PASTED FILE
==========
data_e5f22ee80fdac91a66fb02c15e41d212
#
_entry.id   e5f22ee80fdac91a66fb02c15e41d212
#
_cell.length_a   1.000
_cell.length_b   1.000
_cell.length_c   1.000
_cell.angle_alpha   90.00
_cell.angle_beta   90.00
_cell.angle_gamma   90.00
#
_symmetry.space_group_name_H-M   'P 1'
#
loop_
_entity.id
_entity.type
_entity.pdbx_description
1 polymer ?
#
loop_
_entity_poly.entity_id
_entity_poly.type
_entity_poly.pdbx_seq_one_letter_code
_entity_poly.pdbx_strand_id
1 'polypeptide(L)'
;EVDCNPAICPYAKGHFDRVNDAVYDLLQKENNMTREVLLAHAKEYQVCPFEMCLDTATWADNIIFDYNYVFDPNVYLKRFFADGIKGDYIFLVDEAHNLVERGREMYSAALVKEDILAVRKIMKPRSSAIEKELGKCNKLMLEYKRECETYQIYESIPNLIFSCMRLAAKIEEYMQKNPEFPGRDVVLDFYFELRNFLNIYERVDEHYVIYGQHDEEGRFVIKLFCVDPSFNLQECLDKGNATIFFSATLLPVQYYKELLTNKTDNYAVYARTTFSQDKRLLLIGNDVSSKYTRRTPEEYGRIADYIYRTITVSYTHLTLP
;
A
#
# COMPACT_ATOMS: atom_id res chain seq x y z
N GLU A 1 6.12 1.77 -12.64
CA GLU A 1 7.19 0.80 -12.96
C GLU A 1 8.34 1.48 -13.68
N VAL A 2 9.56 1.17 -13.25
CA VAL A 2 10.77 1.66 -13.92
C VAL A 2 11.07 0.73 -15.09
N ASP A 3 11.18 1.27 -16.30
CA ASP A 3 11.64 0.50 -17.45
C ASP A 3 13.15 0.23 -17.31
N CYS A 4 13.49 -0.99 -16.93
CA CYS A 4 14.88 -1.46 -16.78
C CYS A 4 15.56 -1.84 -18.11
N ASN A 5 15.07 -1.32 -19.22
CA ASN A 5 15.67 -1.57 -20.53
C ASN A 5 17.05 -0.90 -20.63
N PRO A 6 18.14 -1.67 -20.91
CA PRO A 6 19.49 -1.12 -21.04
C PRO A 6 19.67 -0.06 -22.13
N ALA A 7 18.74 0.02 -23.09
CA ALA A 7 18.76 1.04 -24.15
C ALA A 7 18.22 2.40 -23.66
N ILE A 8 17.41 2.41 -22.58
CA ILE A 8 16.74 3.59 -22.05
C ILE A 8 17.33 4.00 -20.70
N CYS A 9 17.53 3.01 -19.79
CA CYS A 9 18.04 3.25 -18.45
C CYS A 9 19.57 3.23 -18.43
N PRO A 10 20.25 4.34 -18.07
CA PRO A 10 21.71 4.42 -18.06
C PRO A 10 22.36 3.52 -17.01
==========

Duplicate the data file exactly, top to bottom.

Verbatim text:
data_e5f22ee80fdac91a66fb02c15e41d212
#
_entry.id   e5f22ee80fdac91a66fb02c15e41d212
#
_cell.length_a   1.000
_cell.length_b   1.000
_cell.length_c   1.000
_cell.angle_alpha   90.00
_cell.angle_beta   90.00
_cell.angle_gamma   90.00
#
_symmetry.space_group_name_H-M   'P 1'
#
loop_
_entity.id
_entity.type
_entity.pdbx_description
1 polymer ?
#
loop_
_entity_poly.entity_id
_entity_poly.type
_entity_poly.pdbx_seq_one_letter_code
_entity_poly.pdbx_strand_id
1 'polypeptide(L)'
;EVDCNPAICPYAKGHFDRVNDAVYDLLQKENNMTREVLLAHAKEYQVCPFEMCLDTATWADNIIFDYNYVFDPNVYLKRFFADGIKGDYIFLVDEAHNLVERGREMYSAALVKEDILAVRKIMKPRSSAIEKELGKCNKLMLEYKRECETYQIYESIPNLIFSCMRLAAKIEEYMQKNPEFPGRDVVLDFYFELRNFLNIYERVDEHYVIYGQHDEEGRFVIKLFCVDPSFNLQECLDKGNATIFFSATLLPVQYYKELLTNKTDNYAVYARTTFSQDKRLLLIGNDVSSKYTRRTPEEYGRIADYIYRTITVSYTHLTLP
;
A
#
# COMPACT_ATOMS: atom_id res chain seq x y z
N GLU A 1 6.12 1.77 -12.64
CA GLU A 1 7.19 0.80 -12.96
C GLU A 1 8.34 1.48 -13.68
N VAL A 2 9.56 1.17 -13.25
CA VAL A 2 10.77 1.66 -13.92
C VAL A 2 11.07 0.73 -15.09
N ASP A 3 11.18 1.27 -16.30
CA ASP A 3 11.64 0.50 -17.45
C ASP A 3 13.15 0.23 -17.31
N CYS A 4 13.49 -0.99 -16.93
CA CYS A 4 14.88 -1.46 -16.78
C CYS A 4 15.56 -1.84 -18.11
N ASN A 5 15.07 -1.32 -19.22
CA ASN A 5 15.67 -1.57 -20.53
C ASN A 5 17.05 -0.90 -20.63
N PRO A 6 18.14 -1.67 -20.91
CA PRO A 6 19.49 -1.12 -21.04
C PRO A 6 19.67 -0.06 -22.13
N ALA A 7 18.74 0.02 -23.09
CA ALA A 7 18.76 1.04 -24.15
C ALA A 7 18.22 2.40 -23.66
N ILE A 8 17.41 2.41 -22.58
CA ILE A 8 16.74 3.59 -22.05
C ILE A 8 17.33 4.00 -20.70
N CYS A 9 17.53 3.01 -19.79
CA CYS A 9 18.04 3.25 -18.45
C CYS A 9 19.57 3.23 -18.43
N PRO A 10 20.25 4.34 -18.07
CA PRO A 10 21.71 4.42 -18.06
C PRO A 10 22.36 3.52 -17.01